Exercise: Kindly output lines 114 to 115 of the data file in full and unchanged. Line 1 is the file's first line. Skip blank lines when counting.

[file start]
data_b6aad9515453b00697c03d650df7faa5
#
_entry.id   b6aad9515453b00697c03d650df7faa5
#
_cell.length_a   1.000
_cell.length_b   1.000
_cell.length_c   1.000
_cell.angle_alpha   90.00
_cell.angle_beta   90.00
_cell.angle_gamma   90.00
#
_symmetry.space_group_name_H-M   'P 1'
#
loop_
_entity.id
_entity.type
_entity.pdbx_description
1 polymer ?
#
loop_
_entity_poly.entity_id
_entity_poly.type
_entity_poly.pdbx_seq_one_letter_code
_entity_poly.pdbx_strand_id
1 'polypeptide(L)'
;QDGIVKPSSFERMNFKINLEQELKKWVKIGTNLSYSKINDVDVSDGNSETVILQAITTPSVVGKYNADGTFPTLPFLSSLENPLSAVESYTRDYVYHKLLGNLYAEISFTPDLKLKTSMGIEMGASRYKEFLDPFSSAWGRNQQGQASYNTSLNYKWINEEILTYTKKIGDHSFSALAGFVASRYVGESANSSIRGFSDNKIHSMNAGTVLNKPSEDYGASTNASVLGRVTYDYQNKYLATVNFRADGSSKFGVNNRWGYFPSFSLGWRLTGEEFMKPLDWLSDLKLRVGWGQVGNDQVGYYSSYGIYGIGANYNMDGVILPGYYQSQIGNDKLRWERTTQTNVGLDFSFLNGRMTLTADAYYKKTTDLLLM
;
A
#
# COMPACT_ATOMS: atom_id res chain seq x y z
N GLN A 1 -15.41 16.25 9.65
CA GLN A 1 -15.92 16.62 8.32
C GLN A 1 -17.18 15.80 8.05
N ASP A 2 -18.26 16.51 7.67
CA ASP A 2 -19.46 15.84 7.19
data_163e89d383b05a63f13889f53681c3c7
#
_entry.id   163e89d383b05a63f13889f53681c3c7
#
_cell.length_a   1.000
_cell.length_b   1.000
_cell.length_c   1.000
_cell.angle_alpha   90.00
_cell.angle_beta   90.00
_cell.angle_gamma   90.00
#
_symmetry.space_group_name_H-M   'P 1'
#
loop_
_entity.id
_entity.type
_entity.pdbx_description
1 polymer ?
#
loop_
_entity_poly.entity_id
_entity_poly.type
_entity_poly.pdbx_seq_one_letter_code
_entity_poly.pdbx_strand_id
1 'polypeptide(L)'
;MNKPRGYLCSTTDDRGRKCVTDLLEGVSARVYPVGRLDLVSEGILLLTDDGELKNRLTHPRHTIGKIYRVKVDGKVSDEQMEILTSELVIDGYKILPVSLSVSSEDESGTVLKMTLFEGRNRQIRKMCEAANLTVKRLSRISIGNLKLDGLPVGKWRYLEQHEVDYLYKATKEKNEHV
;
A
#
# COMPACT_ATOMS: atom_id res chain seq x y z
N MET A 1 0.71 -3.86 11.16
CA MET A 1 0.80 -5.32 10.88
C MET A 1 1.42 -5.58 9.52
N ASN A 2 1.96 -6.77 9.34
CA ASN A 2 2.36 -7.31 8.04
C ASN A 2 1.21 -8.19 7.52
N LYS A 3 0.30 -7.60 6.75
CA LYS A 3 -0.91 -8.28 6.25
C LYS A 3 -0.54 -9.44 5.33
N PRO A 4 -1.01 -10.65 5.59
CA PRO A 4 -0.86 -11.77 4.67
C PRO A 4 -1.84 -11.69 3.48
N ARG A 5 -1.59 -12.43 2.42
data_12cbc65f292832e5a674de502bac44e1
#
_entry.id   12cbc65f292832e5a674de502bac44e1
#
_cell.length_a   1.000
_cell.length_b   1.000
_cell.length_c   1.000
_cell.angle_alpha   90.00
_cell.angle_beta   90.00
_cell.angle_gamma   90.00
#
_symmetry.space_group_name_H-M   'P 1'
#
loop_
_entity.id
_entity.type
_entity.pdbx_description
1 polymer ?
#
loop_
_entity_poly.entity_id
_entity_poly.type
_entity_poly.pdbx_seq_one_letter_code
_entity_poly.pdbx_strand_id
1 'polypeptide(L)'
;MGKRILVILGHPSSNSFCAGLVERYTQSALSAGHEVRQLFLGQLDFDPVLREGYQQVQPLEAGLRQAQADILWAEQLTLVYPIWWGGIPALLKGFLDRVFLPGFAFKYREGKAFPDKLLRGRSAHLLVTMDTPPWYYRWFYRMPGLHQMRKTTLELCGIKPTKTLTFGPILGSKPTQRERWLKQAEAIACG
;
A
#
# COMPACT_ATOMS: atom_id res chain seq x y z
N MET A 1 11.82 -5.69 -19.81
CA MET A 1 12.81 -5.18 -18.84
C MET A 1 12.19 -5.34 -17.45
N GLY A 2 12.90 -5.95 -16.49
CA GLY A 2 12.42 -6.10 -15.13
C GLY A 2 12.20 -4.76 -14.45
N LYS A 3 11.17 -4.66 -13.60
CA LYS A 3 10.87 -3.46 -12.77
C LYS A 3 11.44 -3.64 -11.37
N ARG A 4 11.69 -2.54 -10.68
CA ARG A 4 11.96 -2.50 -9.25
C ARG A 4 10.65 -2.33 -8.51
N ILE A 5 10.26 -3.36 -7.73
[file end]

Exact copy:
C GLY A 2 12.20 -4.76 -14.45
N LYS A 3 11.17 -4.66 -13.60